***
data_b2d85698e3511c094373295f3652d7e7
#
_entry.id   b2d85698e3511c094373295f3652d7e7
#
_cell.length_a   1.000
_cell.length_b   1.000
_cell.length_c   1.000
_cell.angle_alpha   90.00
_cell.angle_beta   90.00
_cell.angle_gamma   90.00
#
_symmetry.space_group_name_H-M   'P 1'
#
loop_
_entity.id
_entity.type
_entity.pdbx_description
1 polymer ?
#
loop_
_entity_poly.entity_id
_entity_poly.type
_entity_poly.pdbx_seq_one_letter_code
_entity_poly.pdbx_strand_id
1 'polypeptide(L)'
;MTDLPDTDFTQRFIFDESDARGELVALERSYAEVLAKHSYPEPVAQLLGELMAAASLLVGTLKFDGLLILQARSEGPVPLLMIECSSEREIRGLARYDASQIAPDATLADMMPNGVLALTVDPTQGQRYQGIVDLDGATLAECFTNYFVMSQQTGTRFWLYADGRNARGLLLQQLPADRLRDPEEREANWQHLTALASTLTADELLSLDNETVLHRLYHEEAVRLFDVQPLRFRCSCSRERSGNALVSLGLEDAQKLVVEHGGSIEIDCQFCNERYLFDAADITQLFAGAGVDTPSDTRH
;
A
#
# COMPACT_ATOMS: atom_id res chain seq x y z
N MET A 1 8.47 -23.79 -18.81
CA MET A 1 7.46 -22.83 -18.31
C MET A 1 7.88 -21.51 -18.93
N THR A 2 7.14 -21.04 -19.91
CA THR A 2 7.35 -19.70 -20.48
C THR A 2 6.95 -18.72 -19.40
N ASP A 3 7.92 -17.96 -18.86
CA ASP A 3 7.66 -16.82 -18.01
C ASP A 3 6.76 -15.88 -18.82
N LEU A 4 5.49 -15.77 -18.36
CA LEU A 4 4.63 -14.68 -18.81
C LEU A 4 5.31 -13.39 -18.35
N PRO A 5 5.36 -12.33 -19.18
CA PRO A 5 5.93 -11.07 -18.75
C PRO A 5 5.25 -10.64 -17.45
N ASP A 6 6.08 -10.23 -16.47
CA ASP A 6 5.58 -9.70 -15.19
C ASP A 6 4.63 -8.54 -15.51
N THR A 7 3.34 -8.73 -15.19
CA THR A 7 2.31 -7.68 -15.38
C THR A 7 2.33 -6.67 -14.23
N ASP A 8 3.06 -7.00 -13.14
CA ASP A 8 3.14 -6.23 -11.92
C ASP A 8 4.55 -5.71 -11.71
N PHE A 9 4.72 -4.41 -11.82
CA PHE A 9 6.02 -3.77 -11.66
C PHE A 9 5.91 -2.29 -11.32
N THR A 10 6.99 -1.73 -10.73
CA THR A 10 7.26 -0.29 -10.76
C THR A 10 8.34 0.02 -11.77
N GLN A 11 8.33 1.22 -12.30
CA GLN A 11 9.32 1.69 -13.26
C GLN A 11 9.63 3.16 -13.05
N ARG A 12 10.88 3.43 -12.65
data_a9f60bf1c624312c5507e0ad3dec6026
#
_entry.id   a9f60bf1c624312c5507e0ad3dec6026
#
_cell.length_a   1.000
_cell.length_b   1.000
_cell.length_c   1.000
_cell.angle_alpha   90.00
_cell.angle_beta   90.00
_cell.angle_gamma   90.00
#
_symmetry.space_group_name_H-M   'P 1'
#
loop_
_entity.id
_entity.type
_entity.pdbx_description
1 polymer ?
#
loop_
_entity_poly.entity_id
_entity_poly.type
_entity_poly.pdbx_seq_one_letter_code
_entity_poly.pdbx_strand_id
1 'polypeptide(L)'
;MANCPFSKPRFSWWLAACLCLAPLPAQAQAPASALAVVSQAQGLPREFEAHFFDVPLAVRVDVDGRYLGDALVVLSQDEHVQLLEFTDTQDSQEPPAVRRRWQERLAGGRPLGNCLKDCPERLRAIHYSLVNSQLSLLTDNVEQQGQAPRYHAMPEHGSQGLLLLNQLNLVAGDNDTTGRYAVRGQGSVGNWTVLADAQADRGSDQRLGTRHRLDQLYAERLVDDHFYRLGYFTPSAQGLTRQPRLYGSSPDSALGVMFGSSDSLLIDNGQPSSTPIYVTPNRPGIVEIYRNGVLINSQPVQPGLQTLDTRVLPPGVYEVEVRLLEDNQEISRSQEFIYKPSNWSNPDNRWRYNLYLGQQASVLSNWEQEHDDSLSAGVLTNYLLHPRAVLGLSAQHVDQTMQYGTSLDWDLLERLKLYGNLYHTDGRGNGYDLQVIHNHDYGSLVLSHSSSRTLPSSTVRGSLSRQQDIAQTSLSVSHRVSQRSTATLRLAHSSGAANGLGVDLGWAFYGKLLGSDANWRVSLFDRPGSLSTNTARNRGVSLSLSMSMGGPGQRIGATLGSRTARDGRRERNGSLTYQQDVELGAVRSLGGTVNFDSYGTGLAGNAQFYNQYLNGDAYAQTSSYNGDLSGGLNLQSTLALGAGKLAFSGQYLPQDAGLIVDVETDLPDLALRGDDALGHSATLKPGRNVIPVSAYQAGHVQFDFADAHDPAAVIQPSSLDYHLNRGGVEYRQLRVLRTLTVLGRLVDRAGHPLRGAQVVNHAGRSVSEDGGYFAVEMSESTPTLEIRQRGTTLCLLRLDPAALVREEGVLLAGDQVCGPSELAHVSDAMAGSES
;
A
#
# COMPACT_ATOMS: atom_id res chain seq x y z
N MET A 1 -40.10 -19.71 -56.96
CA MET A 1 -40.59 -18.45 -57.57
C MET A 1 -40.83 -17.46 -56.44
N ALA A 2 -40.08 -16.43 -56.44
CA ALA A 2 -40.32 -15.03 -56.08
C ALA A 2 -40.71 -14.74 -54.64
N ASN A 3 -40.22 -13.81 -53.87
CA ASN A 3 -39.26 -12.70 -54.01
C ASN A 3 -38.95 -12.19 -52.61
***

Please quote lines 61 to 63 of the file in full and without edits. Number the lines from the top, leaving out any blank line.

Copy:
N GLN A 11 8.33 1.22 -12.30
CA GLN A 11 9.32 1.69 -13.26
C GLN A 11 9.63 3.16 -13.05